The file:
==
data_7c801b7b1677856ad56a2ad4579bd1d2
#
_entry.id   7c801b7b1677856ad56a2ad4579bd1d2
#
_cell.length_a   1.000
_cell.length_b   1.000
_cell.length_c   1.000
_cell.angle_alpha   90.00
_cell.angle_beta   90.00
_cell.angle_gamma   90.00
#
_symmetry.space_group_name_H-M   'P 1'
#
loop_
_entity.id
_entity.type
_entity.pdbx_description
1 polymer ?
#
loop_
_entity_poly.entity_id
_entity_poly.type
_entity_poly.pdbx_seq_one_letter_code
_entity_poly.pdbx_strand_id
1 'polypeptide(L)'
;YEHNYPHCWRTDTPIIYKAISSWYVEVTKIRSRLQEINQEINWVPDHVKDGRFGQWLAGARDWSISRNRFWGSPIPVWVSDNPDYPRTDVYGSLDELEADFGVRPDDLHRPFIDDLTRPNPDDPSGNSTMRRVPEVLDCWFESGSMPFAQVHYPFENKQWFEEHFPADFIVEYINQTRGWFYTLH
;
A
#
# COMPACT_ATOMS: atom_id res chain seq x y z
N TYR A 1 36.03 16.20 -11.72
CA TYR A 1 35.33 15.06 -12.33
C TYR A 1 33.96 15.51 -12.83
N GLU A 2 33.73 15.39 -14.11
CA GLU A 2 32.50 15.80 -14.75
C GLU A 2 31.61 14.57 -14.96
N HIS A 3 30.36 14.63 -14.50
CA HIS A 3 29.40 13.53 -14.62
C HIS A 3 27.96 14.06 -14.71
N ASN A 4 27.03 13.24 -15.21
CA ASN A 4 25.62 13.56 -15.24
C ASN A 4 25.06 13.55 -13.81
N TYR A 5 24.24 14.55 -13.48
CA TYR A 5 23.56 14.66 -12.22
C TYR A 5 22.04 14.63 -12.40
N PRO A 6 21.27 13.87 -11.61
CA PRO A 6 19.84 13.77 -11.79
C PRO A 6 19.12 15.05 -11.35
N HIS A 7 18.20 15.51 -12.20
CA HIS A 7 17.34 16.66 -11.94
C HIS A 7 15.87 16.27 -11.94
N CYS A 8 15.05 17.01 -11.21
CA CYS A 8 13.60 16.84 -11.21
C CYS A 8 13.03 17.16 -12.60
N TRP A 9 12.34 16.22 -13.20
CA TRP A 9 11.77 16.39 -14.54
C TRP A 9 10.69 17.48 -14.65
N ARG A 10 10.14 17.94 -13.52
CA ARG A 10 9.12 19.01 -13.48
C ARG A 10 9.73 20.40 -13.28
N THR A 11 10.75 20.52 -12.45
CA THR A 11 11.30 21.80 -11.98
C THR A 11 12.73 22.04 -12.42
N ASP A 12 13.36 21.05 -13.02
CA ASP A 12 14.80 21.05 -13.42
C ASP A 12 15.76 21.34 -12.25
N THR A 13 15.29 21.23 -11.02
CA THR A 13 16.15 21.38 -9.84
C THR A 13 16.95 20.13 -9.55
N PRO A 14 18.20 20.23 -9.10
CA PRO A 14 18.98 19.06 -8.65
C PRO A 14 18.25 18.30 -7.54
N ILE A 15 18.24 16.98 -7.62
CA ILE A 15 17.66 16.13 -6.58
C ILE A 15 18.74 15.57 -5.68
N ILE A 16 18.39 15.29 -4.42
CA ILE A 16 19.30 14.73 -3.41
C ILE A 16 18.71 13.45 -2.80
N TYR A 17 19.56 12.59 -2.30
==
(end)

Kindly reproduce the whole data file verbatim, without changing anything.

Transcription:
data_7c801b7b1677856ad56a2ad4579bd1d2
#
_entry.id   7c801b7b1677856ad56a2ad4579bd1d2
#
_cell.length_a   1.000
_cell.length_b   1.000
_cell.length_c   1.000
_cell.angle_alpha   90.00
_cell.angle_beta   90.00
_cell.angle_gamma   90.00
#
_symmetry.space_group_name_H-M   'P 1'
#
loop_
_entity.id
_entity.type
_entity.pdbx_description
1 polymer ?
#
loop_
_entity_poly.entity_id
_entity_poly.type
_entity_poly.pdbx_seq_one_letter_code
_entity_poly.pdbx_strand_id
1 'polypeptide(L)'
;YEHNYPHCWRTDTPIIYKAISSWYVEVTKIRSRLQEINQEINWVPDHVKDGRFGQWLAGARDWSISRNRFWGSPIPVWVSDNPDYPRTDVYGSLDELEADFGVRPDDLHRPFIDDLTRPNPDDPSGNSTMRRVPEVLDCWFESGSMPFAQVHYPFENKQWFEEHFPADFIVEYINQTRGWFYTLH
;
A
#
# COMPACT_ATOMS: atom_id res chain seq x y z
N TYR A 1 36.03 16.20 -11.72
CA TYR A 1 35.33 15.06 -12.33
C TYR A 1 33.96 15.51 -12.83
N GLU A 2 33.73 15.39 -14.11
CA GLU A 2 32.50 15.80 -14.75
C GLU A 2 31.61 14.57 -14.96
N HIS A 3 30.36 14.63 -14.50
CA HIS A 3 29.40 13.53 -14.62
C HIS A 3 27.96 14.06 -14.71
N ASN A 4 27.03 13.24 -15.21
CA ASN A 4 25.62 13.56 -15.24
C ASN A 4 25.06 13.55 -13.81
N TYR A 5 24.24 14.55 -13.48
CA TYR A 5 23.56 14.66 -12.22
C TYR A 5 22.04 14.63 -12.40
N PRO A 6 21.27 13.87 -11.61
CA PRO A 6 19.84 13.77 -11.79
C PRO A 6 19.12 15.05 -11.35
N HIS A 7 18.20 15.51 -12.20
CA HIS A 7 17.34 16.66 -11.94
C HIS A 7 15.87 16.27 -11.94
N CYS A 8 15.05 17.01 -11.21
CA CYS A 8 13.60 16.84 -11.21
C CYS A 8 13.03 17.16 -12.60
N TRP A 9 12.34 16.22 -13.20
CA TRP A 9 11.77 16.39 -14.54
C TRP A 9 10.69 17.48 -14.65
N ARG A 10 10.14 17.94 -13.52
CA ARG A 10 9.12 19.01 -13.48
C ARG A 10 9.73 20.40 -13.28
N THR A 11 10.75 20.52 -12.45
CA THR A 11 11.30 21.80 -11.98
C THR A 11 12.73 22.04 -12.42
N ASP A 12 13.36 21.05 -13.02
CA ASP A 12 14.80 21.05 -13.42
C ASP A 12 15.76 21.34 -12.25
N THR A 13 15.29 21.23 -11.02
CA THR A 13 16.15 21.38 -9.84
C THR A 13 16.95 20.13 -9.55
N PRO A 14 18.20 20.23 -9.10
CA PRO A 14 18.98 19.06 -8.65
C PRO A 14 18.25 18.30 -7.54
N ILE A 15 18.24 16.98 -7.62
CA ILE A 15 17.66 16.13 -6.58
C ILE A 15 18.74 15.57 -5.68
N ILE A 16 18.39 15.29 -4.42
CA ILE A 16 19.30 14.73 -3.41
C ILE A 16 18.71 13.45 -2.80
N TYR A 17 19.56 12.59 -2.30